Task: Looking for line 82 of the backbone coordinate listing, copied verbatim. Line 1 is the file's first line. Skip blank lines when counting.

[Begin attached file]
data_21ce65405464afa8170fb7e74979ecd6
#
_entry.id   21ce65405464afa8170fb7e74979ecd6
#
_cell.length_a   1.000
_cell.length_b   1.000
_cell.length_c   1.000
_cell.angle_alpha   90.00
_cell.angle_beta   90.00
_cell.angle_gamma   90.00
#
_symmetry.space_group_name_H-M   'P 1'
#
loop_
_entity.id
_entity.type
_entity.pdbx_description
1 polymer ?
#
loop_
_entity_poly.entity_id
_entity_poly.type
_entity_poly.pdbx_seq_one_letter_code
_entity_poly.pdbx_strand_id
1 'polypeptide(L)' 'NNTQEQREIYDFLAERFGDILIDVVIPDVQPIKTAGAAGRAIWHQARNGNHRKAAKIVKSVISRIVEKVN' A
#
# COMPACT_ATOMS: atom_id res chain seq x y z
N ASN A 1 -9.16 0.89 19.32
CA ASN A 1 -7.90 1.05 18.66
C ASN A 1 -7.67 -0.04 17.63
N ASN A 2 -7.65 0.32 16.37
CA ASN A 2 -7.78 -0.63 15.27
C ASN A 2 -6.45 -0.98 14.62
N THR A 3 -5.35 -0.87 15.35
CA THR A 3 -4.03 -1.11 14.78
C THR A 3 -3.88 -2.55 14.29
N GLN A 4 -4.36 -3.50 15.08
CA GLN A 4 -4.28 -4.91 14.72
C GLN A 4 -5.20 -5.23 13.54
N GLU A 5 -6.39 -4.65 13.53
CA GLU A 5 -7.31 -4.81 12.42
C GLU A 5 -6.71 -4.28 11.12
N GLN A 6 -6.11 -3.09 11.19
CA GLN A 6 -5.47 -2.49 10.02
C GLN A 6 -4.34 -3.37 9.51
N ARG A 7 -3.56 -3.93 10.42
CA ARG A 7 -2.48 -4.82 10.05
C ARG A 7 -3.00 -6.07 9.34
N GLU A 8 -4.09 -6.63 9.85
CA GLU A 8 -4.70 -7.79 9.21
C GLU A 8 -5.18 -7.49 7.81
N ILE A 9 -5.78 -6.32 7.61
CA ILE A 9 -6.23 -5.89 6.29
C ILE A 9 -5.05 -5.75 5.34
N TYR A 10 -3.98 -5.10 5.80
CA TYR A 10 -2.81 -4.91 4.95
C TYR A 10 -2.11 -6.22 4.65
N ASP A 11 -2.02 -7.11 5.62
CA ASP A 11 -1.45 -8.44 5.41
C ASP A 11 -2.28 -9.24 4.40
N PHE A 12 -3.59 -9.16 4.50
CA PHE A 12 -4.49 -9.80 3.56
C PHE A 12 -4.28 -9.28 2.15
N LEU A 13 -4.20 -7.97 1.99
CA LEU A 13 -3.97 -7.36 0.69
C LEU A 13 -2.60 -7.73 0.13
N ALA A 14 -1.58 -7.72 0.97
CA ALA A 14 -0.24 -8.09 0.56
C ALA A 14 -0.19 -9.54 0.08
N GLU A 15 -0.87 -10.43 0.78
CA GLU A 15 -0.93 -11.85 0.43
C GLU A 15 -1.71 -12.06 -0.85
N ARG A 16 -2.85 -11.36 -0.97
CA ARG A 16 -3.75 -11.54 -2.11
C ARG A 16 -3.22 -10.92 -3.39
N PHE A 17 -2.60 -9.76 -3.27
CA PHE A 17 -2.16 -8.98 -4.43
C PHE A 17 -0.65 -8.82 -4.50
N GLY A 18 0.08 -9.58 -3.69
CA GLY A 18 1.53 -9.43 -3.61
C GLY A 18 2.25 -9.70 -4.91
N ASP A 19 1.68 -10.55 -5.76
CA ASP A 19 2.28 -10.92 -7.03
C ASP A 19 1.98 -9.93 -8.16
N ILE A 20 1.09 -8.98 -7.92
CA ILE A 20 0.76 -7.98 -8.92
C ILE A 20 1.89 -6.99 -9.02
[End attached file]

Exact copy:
N ASP A 19 1.68 -10.55 -5.76